Marine Conservation Society says local support is key if Sound of Barra to be successful Special Area of Conservation

Richard Harrington By: Richard Harrington
Date posted: 19 July 2013

Marine Conservation Society says local support is key if Sound of Barra to be successful Special Area of Conservation Charity welcome Scottish Government announcement of Western Isles site The Marine Conservation Society (MCS) says the announcement that the Sound of Barra will become a marine Special Area of Conservation (SAC) under the European Habitats Directive after the scientific case for protection was accepted by the Scottish Government is good news for marine life in the area.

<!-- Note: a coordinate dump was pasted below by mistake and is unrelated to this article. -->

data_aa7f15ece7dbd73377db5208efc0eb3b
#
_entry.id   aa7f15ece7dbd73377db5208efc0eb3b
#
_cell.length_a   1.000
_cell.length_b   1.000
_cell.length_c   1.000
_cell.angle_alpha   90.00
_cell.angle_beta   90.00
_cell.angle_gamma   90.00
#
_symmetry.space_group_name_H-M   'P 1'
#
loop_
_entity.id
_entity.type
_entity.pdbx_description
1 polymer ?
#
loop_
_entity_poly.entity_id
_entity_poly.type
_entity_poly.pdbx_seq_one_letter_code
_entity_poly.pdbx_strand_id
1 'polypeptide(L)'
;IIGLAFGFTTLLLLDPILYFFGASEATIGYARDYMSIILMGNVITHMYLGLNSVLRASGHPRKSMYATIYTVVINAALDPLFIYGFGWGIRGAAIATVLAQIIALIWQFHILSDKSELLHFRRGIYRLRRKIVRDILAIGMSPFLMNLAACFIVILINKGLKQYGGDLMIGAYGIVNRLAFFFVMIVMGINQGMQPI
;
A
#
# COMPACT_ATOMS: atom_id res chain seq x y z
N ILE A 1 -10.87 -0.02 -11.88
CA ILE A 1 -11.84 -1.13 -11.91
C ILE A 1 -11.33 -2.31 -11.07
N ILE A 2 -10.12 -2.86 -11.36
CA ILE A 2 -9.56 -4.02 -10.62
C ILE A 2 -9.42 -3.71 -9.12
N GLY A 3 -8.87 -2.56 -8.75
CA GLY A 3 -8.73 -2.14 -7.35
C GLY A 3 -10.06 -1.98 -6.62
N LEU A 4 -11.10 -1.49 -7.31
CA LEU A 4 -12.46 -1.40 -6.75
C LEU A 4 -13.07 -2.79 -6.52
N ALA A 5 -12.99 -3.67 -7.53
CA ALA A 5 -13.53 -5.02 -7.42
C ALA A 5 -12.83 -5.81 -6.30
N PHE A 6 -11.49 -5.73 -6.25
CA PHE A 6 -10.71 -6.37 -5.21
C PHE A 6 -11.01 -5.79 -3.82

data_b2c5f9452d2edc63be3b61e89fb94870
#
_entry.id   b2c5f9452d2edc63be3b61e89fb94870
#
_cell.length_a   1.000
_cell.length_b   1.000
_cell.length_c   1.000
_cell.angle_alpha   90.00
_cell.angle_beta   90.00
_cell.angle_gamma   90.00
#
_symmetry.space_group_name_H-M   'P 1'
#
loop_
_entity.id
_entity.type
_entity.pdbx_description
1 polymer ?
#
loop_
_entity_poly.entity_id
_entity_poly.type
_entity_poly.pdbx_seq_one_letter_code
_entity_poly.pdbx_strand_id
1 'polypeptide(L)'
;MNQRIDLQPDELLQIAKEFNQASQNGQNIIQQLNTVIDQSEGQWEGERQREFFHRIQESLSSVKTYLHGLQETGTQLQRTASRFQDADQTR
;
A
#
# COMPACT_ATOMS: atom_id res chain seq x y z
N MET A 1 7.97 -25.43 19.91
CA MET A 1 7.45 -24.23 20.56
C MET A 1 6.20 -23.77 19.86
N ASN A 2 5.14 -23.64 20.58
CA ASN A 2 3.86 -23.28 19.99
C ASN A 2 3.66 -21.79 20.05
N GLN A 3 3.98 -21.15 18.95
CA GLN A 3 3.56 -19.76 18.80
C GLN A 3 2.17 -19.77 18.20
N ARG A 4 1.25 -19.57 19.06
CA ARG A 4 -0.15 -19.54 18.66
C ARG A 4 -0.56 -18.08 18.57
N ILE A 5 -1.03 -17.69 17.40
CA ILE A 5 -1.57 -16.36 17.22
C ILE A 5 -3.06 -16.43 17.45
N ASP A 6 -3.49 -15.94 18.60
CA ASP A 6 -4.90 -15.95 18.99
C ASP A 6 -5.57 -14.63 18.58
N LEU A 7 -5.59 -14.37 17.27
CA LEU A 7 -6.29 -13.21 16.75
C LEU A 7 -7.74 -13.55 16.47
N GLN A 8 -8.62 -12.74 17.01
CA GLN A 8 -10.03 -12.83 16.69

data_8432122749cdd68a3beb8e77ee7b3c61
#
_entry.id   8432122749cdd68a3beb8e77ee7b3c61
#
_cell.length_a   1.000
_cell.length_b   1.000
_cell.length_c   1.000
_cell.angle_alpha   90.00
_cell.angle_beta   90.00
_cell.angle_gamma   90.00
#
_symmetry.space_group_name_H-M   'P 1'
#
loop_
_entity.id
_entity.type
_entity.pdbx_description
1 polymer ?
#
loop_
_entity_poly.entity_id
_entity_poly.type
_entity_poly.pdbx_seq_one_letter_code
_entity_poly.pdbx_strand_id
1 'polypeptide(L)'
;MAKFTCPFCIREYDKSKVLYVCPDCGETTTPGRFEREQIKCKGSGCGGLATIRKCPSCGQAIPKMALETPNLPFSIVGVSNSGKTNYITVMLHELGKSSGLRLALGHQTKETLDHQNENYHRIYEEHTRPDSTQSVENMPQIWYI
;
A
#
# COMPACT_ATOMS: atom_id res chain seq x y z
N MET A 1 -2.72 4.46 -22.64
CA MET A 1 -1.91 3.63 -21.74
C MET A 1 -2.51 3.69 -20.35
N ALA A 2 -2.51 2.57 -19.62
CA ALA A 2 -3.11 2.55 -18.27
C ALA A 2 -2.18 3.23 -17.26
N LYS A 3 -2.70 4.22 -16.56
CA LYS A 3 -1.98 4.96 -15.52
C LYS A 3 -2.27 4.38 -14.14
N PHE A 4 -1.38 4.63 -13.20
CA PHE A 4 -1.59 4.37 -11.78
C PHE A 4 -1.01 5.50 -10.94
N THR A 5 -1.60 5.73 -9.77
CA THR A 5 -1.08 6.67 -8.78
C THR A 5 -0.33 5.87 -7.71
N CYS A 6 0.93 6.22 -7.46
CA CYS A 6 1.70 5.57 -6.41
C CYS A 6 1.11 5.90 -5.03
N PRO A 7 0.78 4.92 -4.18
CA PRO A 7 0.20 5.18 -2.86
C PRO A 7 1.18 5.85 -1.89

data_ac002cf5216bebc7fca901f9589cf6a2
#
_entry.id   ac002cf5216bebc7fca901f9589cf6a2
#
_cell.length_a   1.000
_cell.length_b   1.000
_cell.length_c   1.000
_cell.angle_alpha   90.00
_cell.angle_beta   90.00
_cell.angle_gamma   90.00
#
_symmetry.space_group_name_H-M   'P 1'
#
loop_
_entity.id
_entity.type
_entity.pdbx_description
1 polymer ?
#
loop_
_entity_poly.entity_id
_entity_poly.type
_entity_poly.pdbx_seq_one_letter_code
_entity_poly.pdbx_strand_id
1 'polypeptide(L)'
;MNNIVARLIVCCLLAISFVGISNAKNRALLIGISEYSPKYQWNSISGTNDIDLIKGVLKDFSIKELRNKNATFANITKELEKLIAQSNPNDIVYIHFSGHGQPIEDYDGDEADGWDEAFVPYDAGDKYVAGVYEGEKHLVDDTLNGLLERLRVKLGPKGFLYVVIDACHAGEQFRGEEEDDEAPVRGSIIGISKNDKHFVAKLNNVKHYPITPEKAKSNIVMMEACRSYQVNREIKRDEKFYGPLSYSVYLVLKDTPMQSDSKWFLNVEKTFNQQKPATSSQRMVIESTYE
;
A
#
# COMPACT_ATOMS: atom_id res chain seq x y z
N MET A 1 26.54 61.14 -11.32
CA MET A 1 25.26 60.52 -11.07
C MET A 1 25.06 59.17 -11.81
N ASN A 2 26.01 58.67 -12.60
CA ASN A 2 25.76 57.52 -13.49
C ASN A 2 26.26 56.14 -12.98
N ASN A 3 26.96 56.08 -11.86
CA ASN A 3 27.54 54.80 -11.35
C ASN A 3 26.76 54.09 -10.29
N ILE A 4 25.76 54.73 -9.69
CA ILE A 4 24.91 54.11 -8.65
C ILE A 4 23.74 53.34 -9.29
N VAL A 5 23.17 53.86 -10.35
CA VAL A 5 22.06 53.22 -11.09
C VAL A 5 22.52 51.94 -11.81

Marine Conservation Society says local support is key if Sound of Barra to be successful Special Area of Conservation Charity welcome Scottish Government announcement of Western Isles site The Marine Conservation Society (MCS) says the announcement that the Sound of Barra will become a marine Special Area of Conservation (SAC) under the European Habitats Directive after the scientific case for protection was accepted by the Scottish Government is good news for marine life in the area. Calum Duncan, MCS Scotland Programme Manager says he welcomes Environment Minister, Paul Wheelhouse’s statement that the SAC will be managed using a community led approach and local knowledge. “It’s good news that the Scottish Government recognises that community support is vital in the designation of this site. This needs to be backed up by Government resources.” There are 19 different types of reef habitat in the Sound of Barra and the sandbanks support fragile and important features such as seagrass beds and probably the UK’s largest maerl beds. Maerl, a fragile coral-like seaweed that forms beds on the seafloor, provides important nursery grounds for commercial species such as scallops, cod and whiting, but is susceptible to damage from some human activities like heavy towed fishing gears such as scallop dredges. “Site protection need not affect the many important economic activities compatible with the conservation of the precious marine habitats, such as creeling, pelagic fishing and hand-diving for scallops, provided they are managed to ensure they are within sustainable limits.” Effectively protecting this site would help Scotland meet commitments under European law and make a vital contribution to the Scottish Government’s duty to deliver a coherent network of marine protected areas in Scottish waters. “SACs’ are an essential tool, along with others, to help regenerate our seas. Careful management and protection of such sites will also help secure a sustainable future for the fragile coastal communities that rely upon them.”

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